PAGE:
July 3 elections in Mexico’s key central state of México returned to power the Institutional Revolutionary Party (PRI), the former ruling machine of the entire country, in what commentators are calling a signal that the once-discredited party could regain the presidency next year. The state’s current PRI governor, Enrique Peña Nieto, is considered the party’s early presidential front-runner. He is to be succeeded as México’s governor by PRI candidate Eruviel Avila. The PRI also took the two other states where gubernatorial races were held, Nayarit and Coahuila, further tilting the national balance of power to the party.
But turn-out was low in México due to heavy rains and devastating floods, as the Rio de los Remedios canal burst its banks, inundating working-class colonias (neighborhoods) in Ecatepec municipality and destroying several homes. In the days following the elections, the federal army sent troops into the municipalities of Ecatepec and Nezahualcóyotl in an operation dubbed Plan DN-III, clearing rubble, distributing potable water, and relocating some 180 displaced people. Similar operations are underway in flood-stricken areas of Veracruz, Hidalgo, Oaxaca, Chiapas, San Luis Potosí and Tamaulipas. (La Jornada, LAT, AP, July 7; Americas Quarterly, July 5)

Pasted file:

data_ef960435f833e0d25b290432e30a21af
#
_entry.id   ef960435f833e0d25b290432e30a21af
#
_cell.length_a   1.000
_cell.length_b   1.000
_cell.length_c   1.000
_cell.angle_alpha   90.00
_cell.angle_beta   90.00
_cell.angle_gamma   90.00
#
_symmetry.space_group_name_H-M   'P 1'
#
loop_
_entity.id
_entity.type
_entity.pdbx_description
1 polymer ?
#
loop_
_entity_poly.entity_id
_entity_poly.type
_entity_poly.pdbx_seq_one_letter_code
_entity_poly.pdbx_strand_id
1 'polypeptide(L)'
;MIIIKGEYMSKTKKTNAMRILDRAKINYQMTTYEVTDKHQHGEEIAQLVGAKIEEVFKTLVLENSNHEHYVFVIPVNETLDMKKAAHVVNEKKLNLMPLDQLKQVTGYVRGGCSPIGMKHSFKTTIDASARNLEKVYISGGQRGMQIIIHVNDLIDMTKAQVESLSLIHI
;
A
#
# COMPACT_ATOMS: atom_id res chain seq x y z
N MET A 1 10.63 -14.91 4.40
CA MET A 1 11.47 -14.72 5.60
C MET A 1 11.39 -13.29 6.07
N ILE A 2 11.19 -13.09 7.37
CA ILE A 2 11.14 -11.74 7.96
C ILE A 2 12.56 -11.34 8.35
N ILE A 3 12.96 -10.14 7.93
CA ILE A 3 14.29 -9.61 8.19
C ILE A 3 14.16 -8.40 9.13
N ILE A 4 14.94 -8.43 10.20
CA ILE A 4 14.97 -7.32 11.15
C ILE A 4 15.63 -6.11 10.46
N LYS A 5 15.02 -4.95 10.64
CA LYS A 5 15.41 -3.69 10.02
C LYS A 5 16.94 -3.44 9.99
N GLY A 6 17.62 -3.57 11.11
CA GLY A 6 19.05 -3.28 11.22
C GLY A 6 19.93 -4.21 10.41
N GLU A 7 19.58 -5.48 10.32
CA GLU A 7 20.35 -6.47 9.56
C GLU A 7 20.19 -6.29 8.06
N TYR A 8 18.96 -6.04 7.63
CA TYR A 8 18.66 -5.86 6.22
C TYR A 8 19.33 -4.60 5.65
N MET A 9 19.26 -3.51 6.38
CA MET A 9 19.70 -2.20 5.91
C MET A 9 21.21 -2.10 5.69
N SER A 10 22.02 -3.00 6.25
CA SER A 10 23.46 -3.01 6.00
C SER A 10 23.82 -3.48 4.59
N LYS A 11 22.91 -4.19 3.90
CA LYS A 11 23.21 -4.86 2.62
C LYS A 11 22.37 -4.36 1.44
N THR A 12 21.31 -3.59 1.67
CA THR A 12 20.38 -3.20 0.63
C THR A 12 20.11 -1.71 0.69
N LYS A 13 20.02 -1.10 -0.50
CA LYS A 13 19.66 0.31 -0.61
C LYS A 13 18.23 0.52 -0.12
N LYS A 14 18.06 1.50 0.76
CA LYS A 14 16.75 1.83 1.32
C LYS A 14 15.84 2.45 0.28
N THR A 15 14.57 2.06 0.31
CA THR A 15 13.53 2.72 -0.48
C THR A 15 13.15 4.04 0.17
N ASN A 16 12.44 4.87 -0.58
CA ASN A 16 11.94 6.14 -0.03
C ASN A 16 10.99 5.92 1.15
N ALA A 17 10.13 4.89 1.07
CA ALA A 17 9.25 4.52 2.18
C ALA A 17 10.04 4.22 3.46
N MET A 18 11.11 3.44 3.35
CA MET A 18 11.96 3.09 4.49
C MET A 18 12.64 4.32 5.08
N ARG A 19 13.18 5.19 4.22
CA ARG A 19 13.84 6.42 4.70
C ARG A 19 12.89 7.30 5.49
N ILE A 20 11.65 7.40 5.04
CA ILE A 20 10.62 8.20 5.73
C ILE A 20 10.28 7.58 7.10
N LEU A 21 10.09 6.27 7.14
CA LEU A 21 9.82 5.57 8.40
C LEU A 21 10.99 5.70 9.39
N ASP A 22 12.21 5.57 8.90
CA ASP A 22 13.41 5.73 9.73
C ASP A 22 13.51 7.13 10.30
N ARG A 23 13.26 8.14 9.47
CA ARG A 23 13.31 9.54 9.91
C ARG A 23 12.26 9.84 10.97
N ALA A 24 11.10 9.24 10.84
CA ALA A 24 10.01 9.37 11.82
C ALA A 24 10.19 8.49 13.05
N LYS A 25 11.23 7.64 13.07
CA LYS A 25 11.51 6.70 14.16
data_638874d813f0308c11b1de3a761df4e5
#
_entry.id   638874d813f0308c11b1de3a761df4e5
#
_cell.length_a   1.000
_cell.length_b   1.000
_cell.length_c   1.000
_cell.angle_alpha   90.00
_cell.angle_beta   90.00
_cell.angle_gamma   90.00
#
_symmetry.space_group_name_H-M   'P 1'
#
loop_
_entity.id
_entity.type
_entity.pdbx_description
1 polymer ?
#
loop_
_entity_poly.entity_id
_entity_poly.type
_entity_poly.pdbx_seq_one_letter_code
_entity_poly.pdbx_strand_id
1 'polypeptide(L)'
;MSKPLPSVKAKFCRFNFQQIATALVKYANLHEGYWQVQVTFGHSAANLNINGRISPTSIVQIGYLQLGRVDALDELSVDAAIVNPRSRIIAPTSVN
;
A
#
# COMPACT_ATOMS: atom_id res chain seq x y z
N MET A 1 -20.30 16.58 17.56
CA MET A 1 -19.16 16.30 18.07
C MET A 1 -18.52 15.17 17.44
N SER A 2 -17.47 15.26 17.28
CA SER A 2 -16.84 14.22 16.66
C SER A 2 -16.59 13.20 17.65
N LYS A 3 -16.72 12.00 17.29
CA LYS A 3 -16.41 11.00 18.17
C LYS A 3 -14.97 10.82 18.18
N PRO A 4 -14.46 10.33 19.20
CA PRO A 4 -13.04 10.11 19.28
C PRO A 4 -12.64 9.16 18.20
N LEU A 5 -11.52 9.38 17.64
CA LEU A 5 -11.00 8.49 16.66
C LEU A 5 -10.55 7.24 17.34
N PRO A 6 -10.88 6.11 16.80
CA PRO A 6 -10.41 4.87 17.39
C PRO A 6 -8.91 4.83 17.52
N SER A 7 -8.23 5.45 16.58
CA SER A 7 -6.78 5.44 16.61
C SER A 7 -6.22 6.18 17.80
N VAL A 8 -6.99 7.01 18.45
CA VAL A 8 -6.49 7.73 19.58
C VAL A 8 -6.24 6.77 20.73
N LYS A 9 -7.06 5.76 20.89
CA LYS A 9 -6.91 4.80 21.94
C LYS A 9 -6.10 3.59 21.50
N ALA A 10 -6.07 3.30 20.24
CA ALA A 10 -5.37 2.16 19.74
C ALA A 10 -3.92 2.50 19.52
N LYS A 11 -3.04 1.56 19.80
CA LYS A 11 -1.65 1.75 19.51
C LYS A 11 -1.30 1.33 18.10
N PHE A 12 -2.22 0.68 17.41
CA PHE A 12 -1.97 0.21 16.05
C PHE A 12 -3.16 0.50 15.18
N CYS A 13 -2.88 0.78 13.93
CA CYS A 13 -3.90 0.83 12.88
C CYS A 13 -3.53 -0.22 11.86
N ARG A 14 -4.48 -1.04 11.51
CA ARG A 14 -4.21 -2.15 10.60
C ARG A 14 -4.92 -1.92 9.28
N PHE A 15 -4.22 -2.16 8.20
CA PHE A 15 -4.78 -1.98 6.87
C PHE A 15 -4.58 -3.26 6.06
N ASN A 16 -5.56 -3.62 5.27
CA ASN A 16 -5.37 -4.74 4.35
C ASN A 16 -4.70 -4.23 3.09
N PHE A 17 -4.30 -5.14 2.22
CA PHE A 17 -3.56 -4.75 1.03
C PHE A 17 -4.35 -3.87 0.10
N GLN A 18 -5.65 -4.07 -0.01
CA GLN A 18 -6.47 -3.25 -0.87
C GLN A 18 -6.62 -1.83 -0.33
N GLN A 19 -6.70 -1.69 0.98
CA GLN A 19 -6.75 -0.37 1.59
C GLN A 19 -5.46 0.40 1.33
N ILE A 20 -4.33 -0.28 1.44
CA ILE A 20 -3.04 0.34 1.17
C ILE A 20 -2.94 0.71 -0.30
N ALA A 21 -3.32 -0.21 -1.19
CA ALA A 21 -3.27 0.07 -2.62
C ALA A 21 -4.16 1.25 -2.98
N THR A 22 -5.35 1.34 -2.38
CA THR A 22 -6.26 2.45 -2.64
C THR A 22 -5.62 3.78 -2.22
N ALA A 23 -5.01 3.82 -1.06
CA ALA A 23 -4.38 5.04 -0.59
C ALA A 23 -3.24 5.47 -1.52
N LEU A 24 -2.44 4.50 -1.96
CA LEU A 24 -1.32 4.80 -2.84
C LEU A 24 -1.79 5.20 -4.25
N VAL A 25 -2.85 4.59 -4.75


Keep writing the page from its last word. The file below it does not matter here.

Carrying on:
In southern Chiapas state, a joint state-municipal police operation is also underway at the town of Tapachula on the Guatemalan border to crack down on crime and arms trafficking. In the crackdown, dubbed Operation Cleansing (Operativo Limpieza), six have been arrested and numerous fire-arms confiscated. The crackdown follows a similar operation in the state capital Tuxtla Gutiérrez last week, in which 73 were detained. (El Universal, July 7)